At the end of the year, I landed the commission of a life time. To dress the walls at Adam Handling Chelsea with nature and wildlife art specific to the history of the building. I gave it my all for the following months, everything I had. And couldn’t be more happy with the final results. Again, looking back to 2013 I could never have imagined my work would find its way to such an establishment.


Raring to go, I started the year with a new collection. It was the biggest I had done since having Reuben, and somewhat more abstract and different to what I would usually work on. I also released a book (more info on that soon) which was a culmination of my work over the years, with excerpts from me. I went to numerous exhibitions with this work and was so proud of how far I had come.

I then finally made it to Barcelona with a gorgeous tribe of funny, clever, kind, adventurous ladies, this trip had been long awaited for all of us. A flurry of tapas, sangria, giggles, vertigo and flamenco dancing.

Something began to shift later in the year. It was hard to place but something didn’t feel right in my work life. It took a few events and a lot of reflection to realise that maybe it was time to start a new chapter. All those years ago I had learnt that this feeling wasn’t on anyone else, it was only me who could do something about my life. I had chosen this year to reflect back to the word ‘accountability’ and I knew almost instantly that making a change was the way forwards. I made the tough decision to leave my management of 5 years to work independently from 2020 onwards. This was a hard decision to come to, they had dramatically changed my life for the better and had become family over the years. But as a new decade was approaching, I felt the need to take my hard earned lesson over the years that I am accountable for how my life plays out.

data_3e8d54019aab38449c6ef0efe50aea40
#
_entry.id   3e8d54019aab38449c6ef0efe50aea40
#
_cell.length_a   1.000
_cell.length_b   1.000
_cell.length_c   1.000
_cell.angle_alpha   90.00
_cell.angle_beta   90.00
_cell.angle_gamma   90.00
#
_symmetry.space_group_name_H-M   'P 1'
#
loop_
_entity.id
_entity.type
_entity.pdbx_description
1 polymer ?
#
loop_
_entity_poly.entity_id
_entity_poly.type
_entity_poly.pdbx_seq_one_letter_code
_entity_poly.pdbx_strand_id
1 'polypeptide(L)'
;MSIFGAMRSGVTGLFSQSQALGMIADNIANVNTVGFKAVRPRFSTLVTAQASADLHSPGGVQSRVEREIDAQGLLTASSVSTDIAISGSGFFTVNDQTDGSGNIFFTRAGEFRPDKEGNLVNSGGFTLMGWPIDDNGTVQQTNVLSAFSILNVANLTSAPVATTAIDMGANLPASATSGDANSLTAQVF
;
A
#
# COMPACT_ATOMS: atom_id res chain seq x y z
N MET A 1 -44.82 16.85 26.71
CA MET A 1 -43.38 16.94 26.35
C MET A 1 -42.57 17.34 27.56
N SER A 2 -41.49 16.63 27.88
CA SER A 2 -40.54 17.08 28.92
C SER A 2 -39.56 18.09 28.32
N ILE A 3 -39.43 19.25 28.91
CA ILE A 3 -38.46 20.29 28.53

I have goals that are bigger than what my brain can envisage, but like my beautiful flat, the commission of a lifetime, and my amazing boy Reuben have taught me, is that the most incredible and unexpected things are still to come!

This is not the whole story, there are things that I have not shared but would some day like to, but to condense a decade in a blog post means savagely choosing between events and lessons, and these are the ones I both felt comfortable to share, and would potentially be valuable so someone out there!

2020 starts tomorrow, it was cathartic to write out this breakdown of my decade and reflect on lessons and events that have made me grow in the most unforeseen ways, in the most unusual of circumstances. I am completely charged and ready to go for the next decade, and open to knowing that all bets are off, anything and more can happen!

I hope for less moving, and finding somewhere to build up as our own, as well as create the ultimate studio space. I want to work with charities and use my paintings to be of service and create a better world. I also want to push my own capabilities and shine a light on what I can really do when I strip away self doubt. I  want to continue as I recently have of creating from a soulful place, to use my art to sit with any discomfort rather than use it as an escape. I want to live in my learned experience that growth is on the other side of fear. Lets see what happens in 2020!

Happy new year! I hope you have the most amazing start to the new decade.

Katy x

1 Comment

  1. Reading this makes the 3 pieces we have hanging on the wall even more special. All power to you, your art and your wonderful mind that you continue to create such spectacular works. I’m following the next chapter with great interest.